Robots the size of a human egg cell, with the ability to sense their environment, have been created by researchers at the Massachusetts Institute of Technology (MIT). It’s hoped that they can eventually be used to monitor pipelines in the oil and gas industry to check for leaks and other issues. It’s also possible that they could be used for diagnostic purposes, by passing through the digestive track to check for inflammation or other signs of disease.
These robots consist of tiny electronic circuits made from two-dimensional materials, which piggyback on miniscule particles, known as colloids. These insoluble particles can be anywhere from one millionth to one billionth of a metre across. Their tiny size enables them to stay suspended indefinitely in liquid or air.
Senior author of the study Michael Strano said the research team had wanted to find a way to graft complete electronic circuits onto colloidal particles.
“Colloids can access environments and travel in ways that other materials can’t,” he said.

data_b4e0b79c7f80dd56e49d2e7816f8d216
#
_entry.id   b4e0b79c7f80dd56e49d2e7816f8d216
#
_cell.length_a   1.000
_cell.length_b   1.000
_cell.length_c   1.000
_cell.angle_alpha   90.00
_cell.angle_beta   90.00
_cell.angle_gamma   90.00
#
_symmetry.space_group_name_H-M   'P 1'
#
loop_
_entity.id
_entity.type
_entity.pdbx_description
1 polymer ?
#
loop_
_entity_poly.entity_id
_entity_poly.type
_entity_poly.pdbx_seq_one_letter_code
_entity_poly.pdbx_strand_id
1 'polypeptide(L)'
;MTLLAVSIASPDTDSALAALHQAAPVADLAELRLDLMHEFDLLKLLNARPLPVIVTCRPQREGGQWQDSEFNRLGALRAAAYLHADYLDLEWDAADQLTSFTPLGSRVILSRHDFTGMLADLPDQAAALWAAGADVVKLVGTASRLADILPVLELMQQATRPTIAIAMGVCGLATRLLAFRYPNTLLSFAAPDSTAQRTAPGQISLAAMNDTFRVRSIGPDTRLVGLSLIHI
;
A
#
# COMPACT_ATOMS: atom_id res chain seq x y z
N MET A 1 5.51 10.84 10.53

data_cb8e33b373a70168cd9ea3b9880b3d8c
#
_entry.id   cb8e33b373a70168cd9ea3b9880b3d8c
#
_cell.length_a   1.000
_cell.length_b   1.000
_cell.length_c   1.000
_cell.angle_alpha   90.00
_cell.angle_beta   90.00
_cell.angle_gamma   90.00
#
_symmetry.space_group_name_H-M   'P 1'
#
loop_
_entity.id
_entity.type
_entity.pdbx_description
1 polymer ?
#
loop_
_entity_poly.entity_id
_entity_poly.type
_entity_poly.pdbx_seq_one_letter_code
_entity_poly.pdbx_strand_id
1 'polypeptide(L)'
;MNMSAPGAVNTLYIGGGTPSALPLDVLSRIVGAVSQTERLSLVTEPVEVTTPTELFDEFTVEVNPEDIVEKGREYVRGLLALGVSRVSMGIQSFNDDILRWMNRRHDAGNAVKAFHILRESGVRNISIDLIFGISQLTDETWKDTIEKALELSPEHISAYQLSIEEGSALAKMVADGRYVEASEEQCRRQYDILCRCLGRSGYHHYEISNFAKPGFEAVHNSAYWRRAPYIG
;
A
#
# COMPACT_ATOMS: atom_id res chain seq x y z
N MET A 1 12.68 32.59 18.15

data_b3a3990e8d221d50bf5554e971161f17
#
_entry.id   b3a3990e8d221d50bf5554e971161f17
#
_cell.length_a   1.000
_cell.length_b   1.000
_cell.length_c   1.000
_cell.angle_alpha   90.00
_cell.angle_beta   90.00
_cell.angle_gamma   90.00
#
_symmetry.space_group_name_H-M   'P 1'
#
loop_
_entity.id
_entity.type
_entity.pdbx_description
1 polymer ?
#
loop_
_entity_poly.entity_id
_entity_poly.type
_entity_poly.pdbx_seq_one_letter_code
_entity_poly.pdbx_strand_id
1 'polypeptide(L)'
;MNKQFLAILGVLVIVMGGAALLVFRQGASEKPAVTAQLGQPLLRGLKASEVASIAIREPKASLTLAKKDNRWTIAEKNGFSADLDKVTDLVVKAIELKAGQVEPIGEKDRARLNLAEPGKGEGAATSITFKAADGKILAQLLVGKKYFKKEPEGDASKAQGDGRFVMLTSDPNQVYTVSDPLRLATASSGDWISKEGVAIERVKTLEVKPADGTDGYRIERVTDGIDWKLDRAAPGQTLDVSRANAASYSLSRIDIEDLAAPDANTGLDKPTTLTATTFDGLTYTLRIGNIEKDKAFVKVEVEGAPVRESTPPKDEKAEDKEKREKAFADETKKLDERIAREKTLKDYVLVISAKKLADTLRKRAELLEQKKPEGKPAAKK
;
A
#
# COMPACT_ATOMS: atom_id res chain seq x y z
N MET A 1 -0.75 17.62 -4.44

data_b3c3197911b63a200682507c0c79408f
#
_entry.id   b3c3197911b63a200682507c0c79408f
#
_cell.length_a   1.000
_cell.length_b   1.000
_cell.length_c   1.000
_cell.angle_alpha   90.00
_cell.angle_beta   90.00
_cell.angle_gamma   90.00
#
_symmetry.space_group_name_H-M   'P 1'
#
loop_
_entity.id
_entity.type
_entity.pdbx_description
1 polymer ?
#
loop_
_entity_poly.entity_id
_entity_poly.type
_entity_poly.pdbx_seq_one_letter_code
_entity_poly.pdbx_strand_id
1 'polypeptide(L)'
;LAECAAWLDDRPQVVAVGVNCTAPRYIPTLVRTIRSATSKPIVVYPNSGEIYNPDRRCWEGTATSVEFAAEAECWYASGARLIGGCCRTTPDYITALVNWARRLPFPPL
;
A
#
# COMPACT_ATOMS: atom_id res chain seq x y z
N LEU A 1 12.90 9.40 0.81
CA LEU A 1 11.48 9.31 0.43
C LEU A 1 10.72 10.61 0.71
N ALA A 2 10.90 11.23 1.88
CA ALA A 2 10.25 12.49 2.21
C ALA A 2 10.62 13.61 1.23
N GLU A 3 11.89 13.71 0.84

While they may be the smallest robots ever, they have the ability to store data and complete computational tasks. They are self-powered by a simple photodiode, which provides them with enough electricity to function. This means they don’t require an internal battery or an external power source.
Currently, leaks and other issues within pipelines are found when crews physically drive along them using expensive equipment. In theory, these new robots could be inserted into one end of a pipeline, carried along with the flow, and then removed at the other end. During that time, they would have recorded the conditions they encountered, such as contaminants or the location of problem areas.
Right now the devices don’t have a timing circuit with the ability to indicate the location of the data readings. However, this is something the research team is working on.
Other research teams have been working on creating similar robots; however, Strano said their focus is on developing ways to control movement. For example, may teams have worked on creating tail-like flagellae; inspired by the way some microbial organisms propel themselves. Strano said he believes this isn’t the best approach as these movement systems are mostly used for local-scale positioning rather than for significant movement. He suggested it’s more important to make these robots functional rather than mobile.